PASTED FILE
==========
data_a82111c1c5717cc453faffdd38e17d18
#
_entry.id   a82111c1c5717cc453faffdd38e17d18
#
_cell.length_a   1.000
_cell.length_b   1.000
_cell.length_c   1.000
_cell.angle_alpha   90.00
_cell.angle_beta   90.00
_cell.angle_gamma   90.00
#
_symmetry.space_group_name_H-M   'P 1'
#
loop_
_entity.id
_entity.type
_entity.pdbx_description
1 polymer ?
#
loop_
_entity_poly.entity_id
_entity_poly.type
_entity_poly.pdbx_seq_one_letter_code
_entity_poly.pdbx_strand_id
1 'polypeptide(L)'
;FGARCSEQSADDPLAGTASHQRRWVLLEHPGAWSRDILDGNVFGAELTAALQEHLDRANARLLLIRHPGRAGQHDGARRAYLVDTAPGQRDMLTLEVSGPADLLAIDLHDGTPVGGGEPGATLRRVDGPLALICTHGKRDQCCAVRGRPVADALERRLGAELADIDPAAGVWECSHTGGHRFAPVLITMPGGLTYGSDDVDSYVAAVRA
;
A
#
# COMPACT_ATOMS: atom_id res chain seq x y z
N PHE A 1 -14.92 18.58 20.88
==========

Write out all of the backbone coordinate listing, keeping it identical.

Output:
data_a82111c1c5717cc453faffdd38e17d18
#
_entry.id   a82111c1c5717cc453faffdd38e17d18
#
_cell.length_a   1.000
_cell.length_b   1.000
_cell.length_c   1.000
_cell.angle_alpha   90.00
_cell.angle_beta   90.00
_cell.angle_gamma   90.00
#
_symmetry.space_group_name_H-M   'P 1'
#
loop_
_entity.id
_entity.type
_entity.pdbx_description
1 polymer ?
#
loop_
_entity_poly.entity_id
_entity_poly.type
_entity_poly.pdbx_seq_one_letter_code
_entity_poly.pdbx_strand_id
1 'polypeptide(L)'
;FGARCSEQSADDPLAGTASHQRRWVLLEHPGAWSRDILDGNVFGAELTAALQEHLDRANARLLLIRHPGRAGQHDGARRAYLVDTAPGQRDMLTLEVSGPADLLAIDLHDGTPVGGGEPGATLRRVDGPLALICTHGKRDQCCAVRGRPVADALERRLGAELADIDPAAGVWECSHTGGHRFAPVLITMPGGLTYGSDDVDSYVAAVRA
;
A
#
# COMPACT_ATOMS: atom_id res chain seq x y z
N PHE A 1 -14.92 18.58 20.88